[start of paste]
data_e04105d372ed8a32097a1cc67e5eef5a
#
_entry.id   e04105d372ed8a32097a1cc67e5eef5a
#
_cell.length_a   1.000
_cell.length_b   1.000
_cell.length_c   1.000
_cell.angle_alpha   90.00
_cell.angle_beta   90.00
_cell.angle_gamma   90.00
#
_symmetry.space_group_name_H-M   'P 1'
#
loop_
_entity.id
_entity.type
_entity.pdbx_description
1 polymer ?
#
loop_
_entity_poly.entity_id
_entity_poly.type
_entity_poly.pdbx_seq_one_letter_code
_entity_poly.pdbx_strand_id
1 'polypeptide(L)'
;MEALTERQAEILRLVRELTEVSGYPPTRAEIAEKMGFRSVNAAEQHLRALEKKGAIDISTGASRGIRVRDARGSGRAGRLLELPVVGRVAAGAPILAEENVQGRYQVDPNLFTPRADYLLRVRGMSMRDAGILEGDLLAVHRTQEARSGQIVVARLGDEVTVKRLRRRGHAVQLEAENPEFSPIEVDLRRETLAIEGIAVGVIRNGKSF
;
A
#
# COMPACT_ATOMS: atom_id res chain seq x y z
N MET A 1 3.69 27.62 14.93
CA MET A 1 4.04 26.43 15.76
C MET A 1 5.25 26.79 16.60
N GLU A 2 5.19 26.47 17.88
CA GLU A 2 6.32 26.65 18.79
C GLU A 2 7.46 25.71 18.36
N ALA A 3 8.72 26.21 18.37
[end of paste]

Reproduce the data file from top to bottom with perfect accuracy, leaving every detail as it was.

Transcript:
data_e04105d372ed8a32097a1cc67e5eef5a
#
_entry.id   e04105d372ed8a32097a1cc67e5eef5a
#
_cell.length_a   1.000
_cell.length_b   1.000
_cell.length_c   1.000
_cell.angle_alpha   90.00
_cell.angle_beta   90.00
_cell.angle_gamma   90.00
#
_symmetry.space_group_name_H-M   'P 1'
#
loop_
_entity.id
_entity.type
_entity.pdbx_description
1 polymer ?
#
loop_
_entity_poly.entity_id
_entity_poly.type
_entity_poly.pdbx_seq_one_letter_code
_entity_poly.pdbx_strand_id
1 'polypeptide(L)'
;MEALTERQAEILRLVRELTEVSGYPPTRAEIAEKMGFRSVNAAEQHLRALEKKGAIDISTGASRGIRVRDARGSGRAGRLLELPVVGRVAAGAPILAEENVQGRYQVDPNLFTPRADYLLRVRGMSMRDAGILEGDLLAVHRTQEARSGQIVVARLGDEVTVKRLRRRGHAVQLEAENPEFSPIEVDLRRETLAIEGIAVGVIRNGKSF
;
A
#
# COMPACT_ATOMS: atom_id res chain seq x y z
N MET A 1 3.69 27.62 14.93
CA MET A 1 4.04 26.43 15.76
C MET A 1 5.25 26.79 16.60
N GLU A 2 5.19 26.47 17.88
CA GLU A 2 6.32 26.65 18.79
C GLU A 2 7.46 25.71 18.36
N ALA A 3 8.72 26.21 18.37